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Rising Home Sales Prices Are Squeezing Affordability

June 6, 2016 | By

The spring selling season for the housing market kicked off with record-high prices for new homes. But how long will the surge last?

Data from a report released by the U.S. Department of Commerce on May 24 shows that the median selling price of new, single-family homes soared to a record $321,100 in April, up 9.7 percent from the same month last year. The median price for these newly constructed homes jumped by 7.8 percent between March and April of this year. The average sales price of these homes in April was $379,800.

New home sales are at their highest level in eight years, according to the agency. “An eight-year high in new home sales suggests the U.S. housing market is returning to more solid footing as we head further into the second quarter,” Lindsey Piegza, chief economist with Stifel Nicolaus, writes in a research note.

The seasonally adjusted sales volume for new homes in April was 619,000, which was the highest since January 2008.

A number of factors likely spurred housing activity in April, including positive gains in employment, favorable lending conditions and a “relatively stable” confidence level, according to Piegza.

Fannie Mae’s Home Purchase Sentiment Index shows overall consumer-housing sentiment has stayed relatively flat in recent months. The index, which increased 3.5 points to 83.7 in April, tries to capture how consumers feel about both selling and buying houses.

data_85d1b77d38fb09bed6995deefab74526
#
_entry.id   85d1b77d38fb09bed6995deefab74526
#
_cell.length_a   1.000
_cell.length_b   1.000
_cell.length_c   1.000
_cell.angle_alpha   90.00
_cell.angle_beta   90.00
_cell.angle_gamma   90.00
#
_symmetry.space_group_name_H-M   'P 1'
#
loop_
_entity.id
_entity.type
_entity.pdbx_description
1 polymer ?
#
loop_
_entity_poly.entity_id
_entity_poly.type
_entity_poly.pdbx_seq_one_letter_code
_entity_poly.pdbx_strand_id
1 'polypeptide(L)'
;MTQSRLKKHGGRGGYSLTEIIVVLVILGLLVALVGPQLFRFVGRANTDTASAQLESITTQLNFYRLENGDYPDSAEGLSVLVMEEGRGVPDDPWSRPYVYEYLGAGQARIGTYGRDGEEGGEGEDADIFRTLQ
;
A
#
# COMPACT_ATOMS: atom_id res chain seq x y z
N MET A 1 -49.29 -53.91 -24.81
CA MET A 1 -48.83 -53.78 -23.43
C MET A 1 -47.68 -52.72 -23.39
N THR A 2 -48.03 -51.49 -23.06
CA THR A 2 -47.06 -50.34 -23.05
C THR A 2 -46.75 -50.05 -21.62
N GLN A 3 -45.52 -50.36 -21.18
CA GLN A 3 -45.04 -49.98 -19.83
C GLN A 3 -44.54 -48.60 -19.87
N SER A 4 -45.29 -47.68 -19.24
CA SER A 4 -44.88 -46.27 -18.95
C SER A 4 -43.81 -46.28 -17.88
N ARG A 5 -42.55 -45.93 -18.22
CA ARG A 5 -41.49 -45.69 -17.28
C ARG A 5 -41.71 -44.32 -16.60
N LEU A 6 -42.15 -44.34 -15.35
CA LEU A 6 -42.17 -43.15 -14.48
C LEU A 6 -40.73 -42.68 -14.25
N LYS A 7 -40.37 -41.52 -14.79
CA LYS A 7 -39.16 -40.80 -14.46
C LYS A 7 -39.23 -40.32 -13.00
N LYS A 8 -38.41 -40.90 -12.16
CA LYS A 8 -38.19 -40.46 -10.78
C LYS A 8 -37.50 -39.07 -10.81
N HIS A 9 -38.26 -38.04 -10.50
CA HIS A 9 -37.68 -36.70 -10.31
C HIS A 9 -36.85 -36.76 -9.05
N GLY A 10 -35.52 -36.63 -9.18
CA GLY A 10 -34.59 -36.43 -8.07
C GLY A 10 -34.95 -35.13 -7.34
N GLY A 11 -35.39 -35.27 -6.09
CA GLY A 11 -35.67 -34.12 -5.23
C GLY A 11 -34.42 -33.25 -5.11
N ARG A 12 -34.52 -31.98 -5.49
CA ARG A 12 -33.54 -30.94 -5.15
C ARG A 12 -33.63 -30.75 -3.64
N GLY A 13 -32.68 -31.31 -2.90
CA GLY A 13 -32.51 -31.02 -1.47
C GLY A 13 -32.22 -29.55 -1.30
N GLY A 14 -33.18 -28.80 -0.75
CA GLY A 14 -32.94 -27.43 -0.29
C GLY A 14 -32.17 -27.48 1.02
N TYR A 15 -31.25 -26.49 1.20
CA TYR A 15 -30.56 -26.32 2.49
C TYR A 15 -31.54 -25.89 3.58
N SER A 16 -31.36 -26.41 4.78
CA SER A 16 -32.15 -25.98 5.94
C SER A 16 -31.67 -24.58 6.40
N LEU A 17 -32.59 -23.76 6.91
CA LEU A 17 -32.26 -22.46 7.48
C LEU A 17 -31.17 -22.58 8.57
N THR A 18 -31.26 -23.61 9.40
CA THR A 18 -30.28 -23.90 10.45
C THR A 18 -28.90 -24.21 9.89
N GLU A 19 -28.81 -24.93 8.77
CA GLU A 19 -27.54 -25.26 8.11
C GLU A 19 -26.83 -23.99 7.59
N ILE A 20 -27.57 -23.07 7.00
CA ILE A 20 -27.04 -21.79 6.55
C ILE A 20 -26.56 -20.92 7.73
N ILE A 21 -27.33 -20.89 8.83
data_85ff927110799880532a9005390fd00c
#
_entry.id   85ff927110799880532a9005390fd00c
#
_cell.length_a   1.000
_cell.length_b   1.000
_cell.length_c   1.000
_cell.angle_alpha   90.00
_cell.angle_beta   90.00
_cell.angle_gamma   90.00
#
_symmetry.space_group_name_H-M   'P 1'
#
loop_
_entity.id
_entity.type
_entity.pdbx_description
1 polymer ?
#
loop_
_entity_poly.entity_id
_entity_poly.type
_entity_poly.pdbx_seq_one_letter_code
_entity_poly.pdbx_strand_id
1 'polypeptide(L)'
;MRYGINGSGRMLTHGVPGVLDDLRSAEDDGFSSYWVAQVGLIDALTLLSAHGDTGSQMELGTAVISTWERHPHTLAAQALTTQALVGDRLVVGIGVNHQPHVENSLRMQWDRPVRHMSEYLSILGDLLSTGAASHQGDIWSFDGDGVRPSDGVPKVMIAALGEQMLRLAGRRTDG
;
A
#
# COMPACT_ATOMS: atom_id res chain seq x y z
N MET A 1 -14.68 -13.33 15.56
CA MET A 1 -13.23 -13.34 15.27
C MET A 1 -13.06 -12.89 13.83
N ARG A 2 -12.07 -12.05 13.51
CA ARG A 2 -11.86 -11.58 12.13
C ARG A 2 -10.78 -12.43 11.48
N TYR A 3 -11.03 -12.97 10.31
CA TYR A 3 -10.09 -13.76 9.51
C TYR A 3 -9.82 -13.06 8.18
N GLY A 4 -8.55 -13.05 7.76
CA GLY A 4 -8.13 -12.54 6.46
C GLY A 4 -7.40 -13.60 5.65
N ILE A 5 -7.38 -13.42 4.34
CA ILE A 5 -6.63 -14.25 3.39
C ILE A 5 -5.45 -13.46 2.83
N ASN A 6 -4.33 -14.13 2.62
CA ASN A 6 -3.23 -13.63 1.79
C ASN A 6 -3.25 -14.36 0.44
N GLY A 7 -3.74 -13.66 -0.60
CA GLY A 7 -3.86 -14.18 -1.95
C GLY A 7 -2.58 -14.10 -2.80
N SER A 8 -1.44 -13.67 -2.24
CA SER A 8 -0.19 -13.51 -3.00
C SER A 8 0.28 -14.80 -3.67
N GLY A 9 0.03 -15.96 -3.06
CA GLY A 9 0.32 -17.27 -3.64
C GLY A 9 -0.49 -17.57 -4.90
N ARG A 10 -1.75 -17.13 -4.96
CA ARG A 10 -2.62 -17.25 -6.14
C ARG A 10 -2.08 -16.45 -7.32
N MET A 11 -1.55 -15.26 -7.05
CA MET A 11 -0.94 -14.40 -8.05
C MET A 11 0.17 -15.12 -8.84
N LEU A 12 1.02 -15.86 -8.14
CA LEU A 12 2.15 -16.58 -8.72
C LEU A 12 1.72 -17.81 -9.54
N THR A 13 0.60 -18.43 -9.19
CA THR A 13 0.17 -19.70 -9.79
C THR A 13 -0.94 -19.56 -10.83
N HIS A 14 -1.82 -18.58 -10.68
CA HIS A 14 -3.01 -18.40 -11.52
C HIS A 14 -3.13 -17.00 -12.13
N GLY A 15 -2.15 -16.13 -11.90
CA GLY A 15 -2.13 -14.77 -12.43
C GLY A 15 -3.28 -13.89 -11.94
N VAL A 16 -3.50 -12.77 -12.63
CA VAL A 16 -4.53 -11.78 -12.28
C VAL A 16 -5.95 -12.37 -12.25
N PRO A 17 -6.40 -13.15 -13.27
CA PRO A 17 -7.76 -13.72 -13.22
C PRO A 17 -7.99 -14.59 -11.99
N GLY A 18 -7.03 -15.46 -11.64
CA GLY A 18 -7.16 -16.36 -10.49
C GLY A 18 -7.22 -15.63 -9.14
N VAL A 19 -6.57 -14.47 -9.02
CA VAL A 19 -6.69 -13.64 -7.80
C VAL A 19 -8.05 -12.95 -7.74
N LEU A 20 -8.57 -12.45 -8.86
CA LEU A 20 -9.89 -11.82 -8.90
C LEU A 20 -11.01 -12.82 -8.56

Existing Homes Are Selling Too

This spring, the pickup in homebuying hasn’t been limited to new homes. Sales of existing homes, which comprise the bulk of housing purchases, also rose in April. That number ticked up 1.7 percent to a seasonally adjusted annual rate of 5.45 million homes sold, compared with 5.36 million in March, according to the National Association of Realtors®. It was the second straight monthly increase for existing home sales, including single-family homes, townhomes, condos, and co-ops.

The median sales price for all types of existing homes was $232,500 in April, up 6.3 percent from a year earlier, according to NAR. April’s price increase is the 50th consecutive month of year-over-year gains.

Pending home sales also rose for the third straight month in April, reaching their highest level since February 2006, according to the association.

Low mortgage rates and “modest” seasonal inventory gains have encouraged more households to hunt for and buy homes, according to Lawrence Yun, chief economist with NAR. Yun says he expects mortgage rates to hover around 4 percent in the coming months, although inflation may cause rates to unexpectedly surge.

Consumer activity in the housing market varies widely by region. The Pending Home Sales Index in the Northeast climbed 1.2 percent to 98.2 in April, and is now 10.1 percent above a year ago. In the Midwest the index declined slightly (0.6 percent) to 112.9 in April, but is still 2.0 percent above April 2015.

Pending home sales in the South jumped 6.8 percent to an index of 133.9 in April and are 5.1 percent higher than last April. The index in the West soared 11.4 percent in April to 106.2, and is now 2.8 percent above a year ago.